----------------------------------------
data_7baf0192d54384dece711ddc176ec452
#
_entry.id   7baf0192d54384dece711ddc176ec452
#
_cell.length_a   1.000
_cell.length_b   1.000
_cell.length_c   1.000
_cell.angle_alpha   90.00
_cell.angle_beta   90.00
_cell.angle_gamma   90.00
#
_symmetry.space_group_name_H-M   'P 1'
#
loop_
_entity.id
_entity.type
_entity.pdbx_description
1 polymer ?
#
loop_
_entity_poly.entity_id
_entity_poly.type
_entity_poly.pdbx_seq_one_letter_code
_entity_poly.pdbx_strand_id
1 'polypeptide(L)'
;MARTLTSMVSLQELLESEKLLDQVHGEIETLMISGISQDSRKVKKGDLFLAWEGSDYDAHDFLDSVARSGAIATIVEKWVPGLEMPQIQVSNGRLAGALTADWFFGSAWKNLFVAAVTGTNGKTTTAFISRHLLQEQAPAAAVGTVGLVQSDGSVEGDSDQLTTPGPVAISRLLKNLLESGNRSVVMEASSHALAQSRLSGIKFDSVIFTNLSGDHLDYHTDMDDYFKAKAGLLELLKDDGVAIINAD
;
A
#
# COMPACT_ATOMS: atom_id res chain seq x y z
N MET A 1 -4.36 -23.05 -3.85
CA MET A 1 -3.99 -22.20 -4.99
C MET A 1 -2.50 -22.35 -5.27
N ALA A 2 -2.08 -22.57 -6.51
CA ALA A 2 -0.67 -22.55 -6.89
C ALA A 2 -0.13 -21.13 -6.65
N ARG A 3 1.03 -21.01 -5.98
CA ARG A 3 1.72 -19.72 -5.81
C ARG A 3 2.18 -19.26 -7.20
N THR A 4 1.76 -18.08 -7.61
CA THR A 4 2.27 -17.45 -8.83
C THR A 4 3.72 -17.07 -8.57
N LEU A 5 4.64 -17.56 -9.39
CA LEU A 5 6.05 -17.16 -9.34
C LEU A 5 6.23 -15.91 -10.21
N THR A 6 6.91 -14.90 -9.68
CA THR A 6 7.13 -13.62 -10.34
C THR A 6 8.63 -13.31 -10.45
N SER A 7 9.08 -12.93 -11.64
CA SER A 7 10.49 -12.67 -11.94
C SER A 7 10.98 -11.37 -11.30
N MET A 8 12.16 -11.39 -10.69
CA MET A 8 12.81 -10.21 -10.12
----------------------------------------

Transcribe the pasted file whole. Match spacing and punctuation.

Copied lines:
data_7baf0192d54384dece711ddc176ec452
#
_entry.id   7baf0192d54384dece711ddc176ec452
#
_cell.length_a   1.000
_cell.length_b   1.000
_cell.length_c   1.000
_cell.angle_alpha   90.00
_cell.angle_beta   90.00
_cell.angle_gamma   90.00
#
_symmetry.space_group_name_H-M   'P 1'
#
loop_
_entity.id
_entity.type
_entity.pdbx_description
1 polymer ?
#
loop_
_entity_poly.entity_id
_entity_poly.type
_entity_poly.pdbx_seq_one_letter_code
_entity_poly.pdbx_strand_id
1 'polypeptide(L)'
;MARTLTSMVSLQELLESEKLLDQVHGEIETLMISGISQDSRKVKKGDLFLAWEGSDYDAHDFLDSVARSGAIATIVEKWVPGLEMPQIQVSNGRLAGALTADWFFGSAWKNLFVAAVTGTNGKTTTAFISRHLLQEQAPAAAVGTVGLVQSDGSVEGDSDQLTTPGPVAISRLLKNLLESGNRSVVMEASSHALAQSRLSGIKFDSVIFTNLSGDHLDYHTDMDDYFKAKAGLLELLKDDGVAIINAD
;
A
#
# COMPACT_ATOMS: atom_id res chain seq x y z
N MET A 1 -4.36 -23.05 -3.85
CA MET A 1 -3.99 -22.20 -4.99
C MET A 1 -2.50 -22.35 -5.27
N ALA A 2 -2.08 -22.57 -6.51
CA ALA A 2 -0.67 -22.55 -6.89
C ALA A 2 -0.13 -21.13 -6.65
N ARG A 3 1.03 -21.01 -5.98
CA ARG A 3 1.72 -19.72 -5.81
C ARG A 3 2.18 -19.26 -7.20
N THR A 4 1.76 -18.08 -7.61
CA THR A 4 2.27 -17.45 -8.83
C THR A 4 3.72 -17.07 -8.57
N LEU A 5 4.64 -17.56 -9.39
CA LEU A 5 6.05 -17.16 -9.34
C LEU A 5 6.23 -15.91 -10.21
N THR A 6 6.91 -14.90 -9.68
CA THR A 6 7.13 -13.62 -10.34
C THR A 6 8.63 -13.31 -10.45
N SER A 7 9.08 -12.93 -11.64
CA SER A 7 10.49 -12.67 -11.94
C SER A 7 10.98 -11.37 -11.30
N MET A 8 12.16 -11.39 -10.69
CA MET A 8 12.81 -10.21 -10.12